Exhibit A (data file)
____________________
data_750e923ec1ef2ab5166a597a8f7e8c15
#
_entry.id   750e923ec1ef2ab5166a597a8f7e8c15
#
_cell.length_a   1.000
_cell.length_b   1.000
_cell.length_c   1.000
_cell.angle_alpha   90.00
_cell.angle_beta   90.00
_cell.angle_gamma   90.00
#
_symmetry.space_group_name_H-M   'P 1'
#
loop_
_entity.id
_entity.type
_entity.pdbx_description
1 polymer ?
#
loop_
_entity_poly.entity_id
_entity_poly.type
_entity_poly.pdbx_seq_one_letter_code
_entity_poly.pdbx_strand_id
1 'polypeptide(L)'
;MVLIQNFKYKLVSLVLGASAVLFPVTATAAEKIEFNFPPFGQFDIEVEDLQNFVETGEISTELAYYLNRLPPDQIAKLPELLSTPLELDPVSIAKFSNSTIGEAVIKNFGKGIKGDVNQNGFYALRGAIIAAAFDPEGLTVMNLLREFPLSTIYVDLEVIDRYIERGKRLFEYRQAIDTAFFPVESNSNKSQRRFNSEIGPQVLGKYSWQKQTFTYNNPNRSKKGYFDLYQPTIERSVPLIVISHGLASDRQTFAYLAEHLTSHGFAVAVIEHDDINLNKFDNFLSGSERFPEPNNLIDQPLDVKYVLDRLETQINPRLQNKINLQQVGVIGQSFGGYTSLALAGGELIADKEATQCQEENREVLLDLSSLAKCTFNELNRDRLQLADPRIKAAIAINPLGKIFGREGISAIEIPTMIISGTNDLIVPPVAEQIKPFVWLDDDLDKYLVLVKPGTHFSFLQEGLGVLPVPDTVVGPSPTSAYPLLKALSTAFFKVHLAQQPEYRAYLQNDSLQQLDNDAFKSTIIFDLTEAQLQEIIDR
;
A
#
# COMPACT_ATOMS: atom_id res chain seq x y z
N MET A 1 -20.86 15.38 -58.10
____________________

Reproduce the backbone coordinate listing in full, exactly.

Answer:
data_750e923ec1ef2ab5166a597a8f7e8c15
#
_entry.id   750e923ec1ef2ab5166a597a8f7e8c15
#
_cell.length_a   1.000
_cell.length_b   1.000
_cell.length_c   1.000
_cell.angle_alpha   90.00
_cell.angle_beta   90.00
_cell.angle_gamma   90.00
#
_symmetry.space_group_name_H-M   'P 1'
#
loop_
_entity.id
_entity.type
_entity.pdbx_description
1 polymer ?
#
loop_
_entity_poly.entity_id
_entity_poly.type
_entity_poly.pdbx_seq_one_letter_code
_entity_poly.pdbx_strand_id
1 'polypeptide(L)'
;MVLIQNFKYKLVSLVLGASAVLFPVTATAAEKIEFNFPPFGQFDIEVEDLQNFVETGEISTELAYYLNRLPPDQIAKLPELLSTPLELDPVSIAKFSNSTIGEAVIKNFGKGIKGDVNQNGFYALRGAIIAAAFDPEGLTVMNLLREFPLSTIYVDLEVIDRYIERGKRLFEYRQAIDTAFFPVESNSNKSQRRFNSEIGPQVLGKYSWQKQTFTYNNPNRSKKGYFDLYQPTIERSVPLIVISHGLASDRQTFAYLAEHLTSHGFAVAVIEHDDINLNKFDNFLSGSERFPEPNNLIDQPLDVKYVLDRLETQINPRLQNKINLQQVGVIGQSFGGYTSLALAGGELIADKEATQCQEENREVLLDLSSLAKCTFNELNRDRLQLADPRIKAAIAINPLGKIFGREGISAIEIPTMIISGTNDLIVPPVAEQIKPFVWLDDDLDKYLVLVKPGTHFSFLQEGLGVLPVPDTVVGPSPTSAYPLLKALSTAFFKVHLAQQPEYRAYLQNDSLQQLDNDAFKSTIIFDLTEAQLQEIIDR
;
A
#
# COMPACT_ATOMS: atom_id res chain seq x y z
N MET A 1 -20.86 15.38 -58.10